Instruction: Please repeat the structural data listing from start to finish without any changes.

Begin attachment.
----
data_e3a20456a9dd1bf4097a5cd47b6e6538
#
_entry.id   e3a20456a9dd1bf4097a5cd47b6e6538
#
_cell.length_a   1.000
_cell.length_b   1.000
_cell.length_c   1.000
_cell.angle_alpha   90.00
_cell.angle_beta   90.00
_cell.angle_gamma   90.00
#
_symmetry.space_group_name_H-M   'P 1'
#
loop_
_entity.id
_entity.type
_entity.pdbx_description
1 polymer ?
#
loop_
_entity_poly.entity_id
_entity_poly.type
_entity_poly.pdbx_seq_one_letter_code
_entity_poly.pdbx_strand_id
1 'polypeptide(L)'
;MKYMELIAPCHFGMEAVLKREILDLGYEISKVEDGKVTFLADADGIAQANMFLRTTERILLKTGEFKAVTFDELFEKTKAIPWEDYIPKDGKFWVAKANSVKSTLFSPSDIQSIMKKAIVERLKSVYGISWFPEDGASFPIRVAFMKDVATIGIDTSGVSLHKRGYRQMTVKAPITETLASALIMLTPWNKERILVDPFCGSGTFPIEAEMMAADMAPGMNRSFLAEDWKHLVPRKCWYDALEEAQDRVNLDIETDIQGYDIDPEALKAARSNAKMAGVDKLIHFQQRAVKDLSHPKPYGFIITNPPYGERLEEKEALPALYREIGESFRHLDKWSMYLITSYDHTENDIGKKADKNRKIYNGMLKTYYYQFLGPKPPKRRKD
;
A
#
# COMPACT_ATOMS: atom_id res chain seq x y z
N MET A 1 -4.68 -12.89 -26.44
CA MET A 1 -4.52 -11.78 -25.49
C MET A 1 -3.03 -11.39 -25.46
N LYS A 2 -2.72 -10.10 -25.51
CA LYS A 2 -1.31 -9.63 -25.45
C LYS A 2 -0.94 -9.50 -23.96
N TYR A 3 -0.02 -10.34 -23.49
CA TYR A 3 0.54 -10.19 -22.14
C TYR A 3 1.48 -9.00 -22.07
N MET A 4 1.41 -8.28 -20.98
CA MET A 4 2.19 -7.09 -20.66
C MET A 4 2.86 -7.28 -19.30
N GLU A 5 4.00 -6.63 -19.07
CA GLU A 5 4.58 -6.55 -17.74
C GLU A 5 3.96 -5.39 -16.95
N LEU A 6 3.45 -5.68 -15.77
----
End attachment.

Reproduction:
data_e3a20456a9dd1bf4097a5cd47b6e6538
#
_entry.id   e3a20456a9dd1bf4097a5cd47b6e6538
#
_cell.length_a   1.000
_cell.length_b   1.000
_cell.length_c   1.000
_cell.angle_alpha   90.00
_cell.angle_beta   90.00
_cell.angle_gamma   90.00
#
_symmetry.space_group_name_H-M   'P 1'
#
loop_
_entity.id
_entity.type
_entity.pdbx_description
1 polymer ?
#
loop_
_entity_poly.entity_id
_entity_poly.type
_entity_poly.pdbx_seq_one_letter_code
_entity_poly.pdbx_strand_id
1 'polypeptide(L)'
;MKYMELIAPCHFGMEAVLKREILDLGYEISKVEDGKVTFLADADGIAQANMFLRTTERILLKTGEFKAVTFDELFEKTKAIPWEDYIPKDGKFWVAKANSVKSTLFSPSDIQSIMKKAIVERLKSVYGISWFPEDGASFPIRVAFMKDVATIGIDTSGVSLHKRGYRQMTVKAPITETLASALIMLTPWNKERILVDPFCGSGTFPIEAEMMAADMAPGMNRSFLAEDWKHLVPRKCWYDALEEAQDRVNLDIETDIQGYDIDPEALKAARSNAKMAGVDKLIHFQQRAVKDLSHPKPYGFIITNPPYGERLEEKEALPALYREIGESFRHLDKWSMYLITSYDHTENDIGKKADKNRKIYNGMLKTYYYQFLGPKPPKRRKD
;
A
#
# COMPACT_ATOMS: atom_id res chain seq x y z
N MET A 1 -4.68 -12.89 -26.44
CA MET A 1 -4.52 -11.78 -25.49
C MET A 1 -3.03 -11.39 -25.46
N LYS A 2 -2.72 -10.10 -25.51
CA LYS A 2 -1.31 -9.63 -25.45
C LYS A 2 -0.94 -9.50 -23.96
N TYR A 3 -0.02 -10.34 -23.49
CA TYR A 3 0.54 -10.19 -22.14
C TYR A 3 1.48 -9.00 -22.07
N MET A 4 1.41 -8.28 -20.98
CA MET A 4 2.19 -7.09 -20.66
C MET A 4 2.86 -7.28 -19.30
N GLU A 5 4.00 -6.63 -19.07
CA GLU A 5 4.58 -6.55 -17.74
C GLU A 5 3.96 -5.39 -16.95
N LEU A 6 3.45 -5.68 -15.77